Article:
So far so good.

Digging further, security reports aren’t displayed for all types of Gitlab account. So we cannot leverage the same type of widget.

Thankfully, there are other ways to create reports, for instance creating Code Quality report in Gitlab. It’s not the best, but would allow me to transform the security report into a code quality one to still display it for future code changes.

Since the generated security report is a JSON, I can use other tooling like Ruby and fastlane, both already available in my iOS project, to make it into the right format.

I simplified the code a lot, so we focus on the essential part here.

module Fastlane
  module Actions
    class MobsfscanTransformAction < Action
        require 'json'
        require 'securerandom'

        # Getting input file and output destination
        input_file = params[:input_file]
        output_file = params[:output_file]

        # Read input json into hash
        raw_data =
        json_data = JSON.parse(raw_data)

        results = json_data['results']
        issues =

        # For each risk detected
        for key in results.keys do 
            item = results[key]
            metadata = item['metadata']

            # Create issue
            issue = {
            type: "issue",
            description: metadata['description'],
            categories: ["Security"]

            # Map severity
            if metadata['severity'] == "WARNING" ||
            metadata['severity'] == "HIGH" then
            issue["severity"] = "major"
            issue["severity"] = "info"

            # Add unique fingerprint
            issue["fingerprint"] = SecureRandom.uuid


        # Create new json as output
        File.write(output_file, JSON.dump(issues))


This would transform our security report into a CodeClimate one, the expected format supported by Gitlab.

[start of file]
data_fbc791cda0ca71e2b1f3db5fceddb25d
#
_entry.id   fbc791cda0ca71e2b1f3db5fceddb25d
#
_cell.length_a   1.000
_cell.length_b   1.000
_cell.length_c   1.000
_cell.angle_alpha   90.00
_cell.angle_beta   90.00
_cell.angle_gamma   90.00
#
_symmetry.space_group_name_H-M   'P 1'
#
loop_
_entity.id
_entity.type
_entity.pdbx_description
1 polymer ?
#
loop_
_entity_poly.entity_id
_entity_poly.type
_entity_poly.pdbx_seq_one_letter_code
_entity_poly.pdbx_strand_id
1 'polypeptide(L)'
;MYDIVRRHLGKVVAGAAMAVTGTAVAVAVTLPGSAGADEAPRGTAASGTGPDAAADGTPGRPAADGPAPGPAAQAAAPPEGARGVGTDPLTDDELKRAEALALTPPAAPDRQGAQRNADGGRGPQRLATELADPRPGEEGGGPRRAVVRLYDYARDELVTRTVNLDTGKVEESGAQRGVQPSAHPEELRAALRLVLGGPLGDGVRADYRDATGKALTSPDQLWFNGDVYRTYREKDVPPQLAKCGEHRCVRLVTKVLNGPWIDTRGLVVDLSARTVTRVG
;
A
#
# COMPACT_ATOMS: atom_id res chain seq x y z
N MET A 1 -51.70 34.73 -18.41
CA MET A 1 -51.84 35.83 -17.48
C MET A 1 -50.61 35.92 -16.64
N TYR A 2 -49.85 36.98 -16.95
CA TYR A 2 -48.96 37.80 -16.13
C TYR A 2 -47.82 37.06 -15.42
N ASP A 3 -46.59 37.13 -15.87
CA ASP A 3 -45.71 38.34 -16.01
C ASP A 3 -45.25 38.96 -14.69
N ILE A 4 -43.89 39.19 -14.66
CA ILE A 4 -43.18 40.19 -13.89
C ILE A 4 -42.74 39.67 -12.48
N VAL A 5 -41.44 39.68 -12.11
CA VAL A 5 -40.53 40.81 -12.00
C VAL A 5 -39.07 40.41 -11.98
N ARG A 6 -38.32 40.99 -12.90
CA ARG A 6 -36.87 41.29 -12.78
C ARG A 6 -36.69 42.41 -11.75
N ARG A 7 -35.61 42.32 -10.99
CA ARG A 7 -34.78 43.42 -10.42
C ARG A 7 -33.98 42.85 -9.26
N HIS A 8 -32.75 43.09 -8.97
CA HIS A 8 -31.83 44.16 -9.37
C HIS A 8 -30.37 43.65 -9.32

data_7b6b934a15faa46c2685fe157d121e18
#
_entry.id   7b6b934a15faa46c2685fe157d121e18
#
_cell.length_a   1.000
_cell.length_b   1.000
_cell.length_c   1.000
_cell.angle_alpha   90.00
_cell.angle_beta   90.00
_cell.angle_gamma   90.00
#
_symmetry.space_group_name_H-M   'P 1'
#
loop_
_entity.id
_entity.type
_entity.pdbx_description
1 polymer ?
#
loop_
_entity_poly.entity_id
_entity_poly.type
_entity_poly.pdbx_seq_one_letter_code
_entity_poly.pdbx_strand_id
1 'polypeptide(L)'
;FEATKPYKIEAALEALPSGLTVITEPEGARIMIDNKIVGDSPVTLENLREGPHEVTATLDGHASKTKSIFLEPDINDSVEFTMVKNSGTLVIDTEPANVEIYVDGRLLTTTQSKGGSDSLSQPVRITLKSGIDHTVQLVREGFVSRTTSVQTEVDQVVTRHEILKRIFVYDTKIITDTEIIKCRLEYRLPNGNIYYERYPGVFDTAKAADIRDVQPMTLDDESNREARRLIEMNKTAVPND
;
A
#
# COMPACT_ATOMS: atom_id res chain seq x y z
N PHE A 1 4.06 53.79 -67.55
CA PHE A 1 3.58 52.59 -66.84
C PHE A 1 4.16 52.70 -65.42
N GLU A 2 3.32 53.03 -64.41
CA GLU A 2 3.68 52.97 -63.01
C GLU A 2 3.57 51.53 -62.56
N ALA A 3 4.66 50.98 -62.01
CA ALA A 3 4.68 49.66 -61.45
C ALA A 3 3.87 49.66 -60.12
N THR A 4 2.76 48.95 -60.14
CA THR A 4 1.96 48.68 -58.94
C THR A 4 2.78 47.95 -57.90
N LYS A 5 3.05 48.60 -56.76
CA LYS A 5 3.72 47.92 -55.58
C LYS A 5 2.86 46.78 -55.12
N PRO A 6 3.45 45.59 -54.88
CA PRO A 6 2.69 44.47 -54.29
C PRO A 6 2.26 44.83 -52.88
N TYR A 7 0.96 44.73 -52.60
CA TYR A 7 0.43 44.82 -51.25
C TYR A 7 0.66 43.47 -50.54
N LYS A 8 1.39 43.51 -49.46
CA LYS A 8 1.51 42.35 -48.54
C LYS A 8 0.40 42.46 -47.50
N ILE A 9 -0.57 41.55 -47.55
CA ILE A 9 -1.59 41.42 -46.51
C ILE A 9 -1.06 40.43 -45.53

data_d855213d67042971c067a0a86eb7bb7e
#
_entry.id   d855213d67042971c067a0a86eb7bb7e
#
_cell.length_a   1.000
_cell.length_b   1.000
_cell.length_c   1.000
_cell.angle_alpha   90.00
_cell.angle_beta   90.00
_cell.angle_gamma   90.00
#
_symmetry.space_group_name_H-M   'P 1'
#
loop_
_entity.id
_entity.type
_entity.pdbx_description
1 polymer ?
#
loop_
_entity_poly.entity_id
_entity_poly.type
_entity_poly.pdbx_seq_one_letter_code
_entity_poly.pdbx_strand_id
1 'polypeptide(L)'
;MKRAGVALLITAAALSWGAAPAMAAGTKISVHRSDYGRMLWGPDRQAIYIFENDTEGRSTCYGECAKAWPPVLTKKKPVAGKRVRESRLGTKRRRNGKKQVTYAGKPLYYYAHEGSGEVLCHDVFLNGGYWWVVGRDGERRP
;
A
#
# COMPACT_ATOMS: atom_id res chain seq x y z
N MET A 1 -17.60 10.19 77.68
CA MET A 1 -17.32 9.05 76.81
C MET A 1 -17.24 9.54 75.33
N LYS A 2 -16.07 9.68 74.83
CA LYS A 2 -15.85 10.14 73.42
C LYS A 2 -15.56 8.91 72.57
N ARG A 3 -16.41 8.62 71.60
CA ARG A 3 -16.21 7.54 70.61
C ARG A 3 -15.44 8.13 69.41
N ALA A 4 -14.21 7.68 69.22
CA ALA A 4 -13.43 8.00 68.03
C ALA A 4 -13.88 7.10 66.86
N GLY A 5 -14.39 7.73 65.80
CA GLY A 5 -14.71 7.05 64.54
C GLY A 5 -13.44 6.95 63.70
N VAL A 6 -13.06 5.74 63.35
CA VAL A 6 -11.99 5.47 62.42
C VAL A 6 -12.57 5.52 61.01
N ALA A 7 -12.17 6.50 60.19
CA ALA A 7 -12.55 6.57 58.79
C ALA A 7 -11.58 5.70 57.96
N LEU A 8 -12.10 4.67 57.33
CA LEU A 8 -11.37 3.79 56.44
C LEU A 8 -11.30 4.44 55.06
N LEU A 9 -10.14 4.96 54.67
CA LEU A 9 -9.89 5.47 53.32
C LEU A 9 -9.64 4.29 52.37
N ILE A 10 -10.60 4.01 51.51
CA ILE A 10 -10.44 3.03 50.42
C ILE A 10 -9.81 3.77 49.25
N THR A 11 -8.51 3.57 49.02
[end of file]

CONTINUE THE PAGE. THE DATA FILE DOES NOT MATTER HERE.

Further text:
"description": "This app does not have Certificate Pinning implemented in code.",
    "fingerprint": "7815696ecbf1c96e6894b779456d330e",
    "severity": "major",
    "categories": ["Security"],
  { ... }

For production usage, I would add more validations, like checking the input and output format are valid, as well as attach files location for each issue found.

From there, I can run this new action from fastlane.

fastlane run mobsfscan_transform input_file:security-report.json output_file:security-code-report.json

Now I can update the Gitlab configuration to include this new report.

    - security

    stage: security
        - mobsfscan --json --output security-report.json .
        - fastlane run mobsfscan_transform input_file:security-report.json output_file:security-code-report.json
            sast: security-report.json
            codequality: security-code-report.json

Now, we have finally publish the security report part of the code quality of the merge request and can go around the account limitation.

Moving forward, any new code change request will display more information and highlight new security issues (or issues resolved) to make sure new issues aren’t introduced anymore.



SAST isn’t foolproof but it can play a part of a broader security strategy. It can complete other tools and initiatives like advocating and training engineers to security issues, but also DAST, to automatically analyze binaries.

On the other hand, SAST is based on code pattern and security vulnerabilities keep involving over the years, so we need to keep track of new patterns to stay up to date.


Making sure mobile apps are safe and secure to use should definitely be a concern for mobile engineers. It can be easy to discard those concerns and blame it on lack of tools or knowledge, but there are still plenty of resources for us to get better at it.

If some sound very complex to set up or automate, mobsfscan is a simple step forward that we can include in our continuous integration pipeline to create awareness and not ignore anymore those issues.

Happy coding!

© 2022 Benoit Pasquier. All Rights Reserved
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Benoit Pasquier

iOS Software engineer πŸ‡«πŸ‡·, writing about Swift, iOS and more.